This week's blog post is courtesy of the Columbian Missourian's "From Readers" column. I was delighted to be invited to write a story and I tried to share some information about home birth and midwifery care interwoven with a personal story.
Dawn Finney is a certified professional midwife and owner of Birthroot Midwifery in Columbia.
“Why don’t you just have the baby in the hospital?” This was the question my father posed to me when I told him, 19 years ago, that I was planning to have my second baby at home. I was on the telephone nervously sharing with my parents my plans, and essentially, my hopes for this birth to be different than my first, which had been medically managed and hadn’t gone as I had imagined.
Even so, I still appreciated the care I received from the certified nurse midwife who attended to me at the large university hospital in Iowa. I remember a moment, after the profundity of bringing my beautiful son into the world, in which I looked at my midwife and thought: “I need to do what she’s doing.”
My path to midwifery was different than hers, though. I did attend nursing school, for a short time thinking I would pursue a master’s degree in nurse-midwifery and work in a hospital as most CNMs do. However, I was fortunate to meet a wonderfully skilled midwife who apprenticed me for four years, including a midwifery internship program in St. Petersburg, Russia. I earned my Certified Professional Midwifery credential, joining the ranks of the only type of maternal health care provider with training specific to the out-of-hospital birth environment.
“But you can have your insurance pay for the birth in the hospital,” said my father. Ever practical, he voiced concern for the expense we would incur as a graduate-student family living on one income. Yet, this kind of maternity care offered quality and value that was worth paying out-of-pocket for: hour-long appointments with plenty of time to talk about my concerns and ask questions, care that respected my choices and treated me like an individual, privacy and comfort of being in my home instead of being at the mercy of policies and procedures decided by board rooms of lawyers, and postpartum care complete with breastfeeding support that came to my home when I needed it. The fee we paid our midwives was a fraction of the cost of a hospital birth for empowering care that felt priceless.
In Missouri, there have been yearly efforts to license the legal practice of CPMs in the hopes that this would allow insurance reimbursement for midwifery care and planned home birth. If accomplished, it could save millions of dollars as it has in other states with licensed midwifery.
“Call us when you go into labor so I know when to start worrying.” Now my mother was on the phone with me and I know that, in her own way, she was supporting my decision to birth at home. Worry. It’s a rare person who doesn’t feel some degree of this emotion when embarking on the journey to bring a baby into the world.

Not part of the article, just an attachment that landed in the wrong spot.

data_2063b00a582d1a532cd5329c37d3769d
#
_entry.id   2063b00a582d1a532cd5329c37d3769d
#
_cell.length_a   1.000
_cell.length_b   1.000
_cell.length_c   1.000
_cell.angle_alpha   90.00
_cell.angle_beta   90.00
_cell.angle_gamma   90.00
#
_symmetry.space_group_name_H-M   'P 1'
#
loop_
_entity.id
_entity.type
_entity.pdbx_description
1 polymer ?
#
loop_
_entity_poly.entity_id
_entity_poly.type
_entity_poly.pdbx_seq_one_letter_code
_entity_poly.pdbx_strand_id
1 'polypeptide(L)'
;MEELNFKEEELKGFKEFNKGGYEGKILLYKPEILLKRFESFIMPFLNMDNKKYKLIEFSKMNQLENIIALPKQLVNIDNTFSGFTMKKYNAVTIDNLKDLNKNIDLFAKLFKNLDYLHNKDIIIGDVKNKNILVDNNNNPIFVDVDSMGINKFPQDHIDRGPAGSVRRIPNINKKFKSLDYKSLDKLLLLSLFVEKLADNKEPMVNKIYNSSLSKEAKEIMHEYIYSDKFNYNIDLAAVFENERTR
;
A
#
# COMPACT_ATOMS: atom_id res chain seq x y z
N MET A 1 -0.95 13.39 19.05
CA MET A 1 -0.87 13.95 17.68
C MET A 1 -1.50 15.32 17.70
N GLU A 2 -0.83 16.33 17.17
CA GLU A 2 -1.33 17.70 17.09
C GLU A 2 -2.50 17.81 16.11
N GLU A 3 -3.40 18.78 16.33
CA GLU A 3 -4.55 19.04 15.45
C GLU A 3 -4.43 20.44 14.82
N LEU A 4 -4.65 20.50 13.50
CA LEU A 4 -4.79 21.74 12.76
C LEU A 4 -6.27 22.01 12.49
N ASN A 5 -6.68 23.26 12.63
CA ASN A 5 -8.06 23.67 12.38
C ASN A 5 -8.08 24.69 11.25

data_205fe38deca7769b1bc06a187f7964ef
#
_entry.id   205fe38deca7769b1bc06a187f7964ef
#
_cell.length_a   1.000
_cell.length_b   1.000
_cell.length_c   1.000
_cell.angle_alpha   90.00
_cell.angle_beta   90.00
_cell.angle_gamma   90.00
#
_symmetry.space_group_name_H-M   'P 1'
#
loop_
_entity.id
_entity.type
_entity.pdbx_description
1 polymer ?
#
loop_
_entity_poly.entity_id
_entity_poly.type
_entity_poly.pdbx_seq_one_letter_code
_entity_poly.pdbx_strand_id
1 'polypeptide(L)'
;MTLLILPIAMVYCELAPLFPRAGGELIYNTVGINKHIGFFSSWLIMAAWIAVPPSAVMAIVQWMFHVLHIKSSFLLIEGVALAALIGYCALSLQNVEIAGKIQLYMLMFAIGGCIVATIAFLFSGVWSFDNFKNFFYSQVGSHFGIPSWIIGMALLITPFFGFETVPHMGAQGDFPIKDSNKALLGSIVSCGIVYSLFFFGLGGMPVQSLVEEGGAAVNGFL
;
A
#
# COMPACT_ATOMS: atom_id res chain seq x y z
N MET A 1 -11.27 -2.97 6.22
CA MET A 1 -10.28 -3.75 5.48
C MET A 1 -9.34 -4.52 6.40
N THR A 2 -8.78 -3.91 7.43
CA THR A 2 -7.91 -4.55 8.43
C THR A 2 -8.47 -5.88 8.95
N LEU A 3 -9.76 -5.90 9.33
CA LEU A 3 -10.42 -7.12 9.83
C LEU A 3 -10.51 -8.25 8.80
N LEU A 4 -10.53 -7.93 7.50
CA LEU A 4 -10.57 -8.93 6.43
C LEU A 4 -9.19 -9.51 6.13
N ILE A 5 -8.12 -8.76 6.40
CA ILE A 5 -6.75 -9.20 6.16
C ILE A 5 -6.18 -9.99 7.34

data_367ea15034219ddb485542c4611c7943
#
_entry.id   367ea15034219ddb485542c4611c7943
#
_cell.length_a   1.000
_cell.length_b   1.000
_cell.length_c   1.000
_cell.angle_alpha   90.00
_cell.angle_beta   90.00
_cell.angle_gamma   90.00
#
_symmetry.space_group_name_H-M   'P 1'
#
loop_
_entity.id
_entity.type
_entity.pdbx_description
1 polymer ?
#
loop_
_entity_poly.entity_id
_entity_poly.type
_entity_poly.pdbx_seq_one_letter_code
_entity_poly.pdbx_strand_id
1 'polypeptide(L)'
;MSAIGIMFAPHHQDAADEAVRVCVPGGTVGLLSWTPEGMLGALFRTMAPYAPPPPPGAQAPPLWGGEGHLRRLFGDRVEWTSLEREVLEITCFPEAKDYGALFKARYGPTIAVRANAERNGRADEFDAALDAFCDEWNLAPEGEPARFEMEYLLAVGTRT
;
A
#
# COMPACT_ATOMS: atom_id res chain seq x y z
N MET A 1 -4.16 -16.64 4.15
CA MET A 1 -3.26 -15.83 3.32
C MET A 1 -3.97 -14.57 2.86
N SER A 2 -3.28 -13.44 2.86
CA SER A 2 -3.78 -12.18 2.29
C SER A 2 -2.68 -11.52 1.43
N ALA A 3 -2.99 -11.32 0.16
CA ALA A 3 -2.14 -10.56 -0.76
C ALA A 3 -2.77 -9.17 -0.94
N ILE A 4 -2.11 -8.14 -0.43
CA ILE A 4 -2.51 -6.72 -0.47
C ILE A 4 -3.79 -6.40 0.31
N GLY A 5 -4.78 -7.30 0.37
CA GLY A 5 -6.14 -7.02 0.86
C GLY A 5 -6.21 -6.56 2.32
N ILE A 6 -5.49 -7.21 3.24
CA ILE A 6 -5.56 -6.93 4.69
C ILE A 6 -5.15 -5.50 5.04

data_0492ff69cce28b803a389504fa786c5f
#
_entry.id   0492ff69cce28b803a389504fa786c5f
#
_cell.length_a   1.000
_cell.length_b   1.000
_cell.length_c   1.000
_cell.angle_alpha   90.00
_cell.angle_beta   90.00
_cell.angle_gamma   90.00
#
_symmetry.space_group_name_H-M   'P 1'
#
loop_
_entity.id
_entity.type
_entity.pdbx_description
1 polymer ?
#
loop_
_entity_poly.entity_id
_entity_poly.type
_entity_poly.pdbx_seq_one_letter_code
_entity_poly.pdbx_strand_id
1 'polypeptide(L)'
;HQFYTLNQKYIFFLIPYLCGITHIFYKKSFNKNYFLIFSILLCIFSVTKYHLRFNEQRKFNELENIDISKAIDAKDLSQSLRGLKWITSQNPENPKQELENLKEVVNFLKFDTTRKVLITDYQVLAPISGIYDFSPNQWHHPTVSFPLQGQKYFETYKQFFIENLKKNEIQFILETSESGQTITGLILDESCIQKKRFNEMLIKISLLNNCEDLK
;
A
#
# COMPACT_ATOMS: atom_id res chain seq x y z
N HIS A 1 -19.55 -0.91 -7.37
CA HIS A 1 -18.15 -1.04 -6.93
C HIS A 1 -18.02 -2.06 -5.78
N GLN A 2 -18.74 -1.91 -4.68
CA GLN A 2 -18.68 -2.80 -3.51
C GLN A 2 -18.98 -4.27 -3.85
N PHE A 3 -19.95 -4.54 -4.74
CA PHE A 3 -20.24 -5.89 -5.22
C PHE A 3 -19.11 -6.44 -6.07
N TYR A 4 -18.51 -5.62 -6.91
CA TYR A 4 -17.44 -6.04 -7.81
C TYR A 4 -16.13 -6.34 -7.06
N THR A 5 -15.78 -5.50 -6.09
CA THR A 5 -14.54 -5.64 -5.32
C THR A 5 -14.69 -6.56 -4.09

Indeed, “what if something goes wrong” is a question that must be addressed whenever a couple comes to the complimentary interview appointment at which I discuss the option of midwifery care and home birth. If the couple does not bring this up, I do.
The main risk of home birth is encountering a complication in which speedy access to a hospital is necessary. In reality, that kind of emergency is less common than our cultural fear about birth would have us believe.
The most frequent reason to transport to a hospital is the opposite problem: a prolonged labor that has stalled and needs augmentation. A strong component of midwifery training is learning to recognize and manage any complications of birth and transporting to hospital when necessary.
As I came to learn through my own birth experiences and my work as a midwife, a big driver of women choosing home birth is a less-than-satisfying birth experience in hospital with interventions that felt coerced or possibly unnecessary. Women having a first baby often choose home birth because they know they have a 33 percent chance of having a C-section just by giving birth in a hospital.
Ultimately, I explain that no labor and birth is totally risk-free, no matter where a woman gives birth. What couples need to sort out is which set of risks do they want to choose? The good news is that for both hospital and home birth, the vast majority of births result in successful outcomes for mothers and babies.
“Well, I guess that’s OK,” concluded my father. “I was born at home, too.” It turns out that a traditional midwife welcomed him and some of his siblings into the world. My daughter was born, not too long after this conversation, in the comfort of my own home under the care of skilled midwives. It has been my great honor to continue the legacy of providing midwifery care for planned home birth that was once common for all of our families.
Link: Columbian Missourian "From Readers" Home birth legacy continues with local midwife
I occasionally get emails from young women who are interested in becoming a midwife. It’s great that the idea of midwifery seems to be spreading in the younger generation; perhaps becoming more of a modernized household word. There are some important considerations when thinking about one’s path to midwifery. In this article, I explore some of these ideas in a general way. This is by no means an exhaustive discussion. At the end, I’ll include links to resources that may help the aspiring midwife in her research.
First, what many who inquire about midwifery may not realize is that there are two educational tracts in the US for becoming a midwife. There are some interesting historical and political reasons why this is so, but that may be a topic for the future.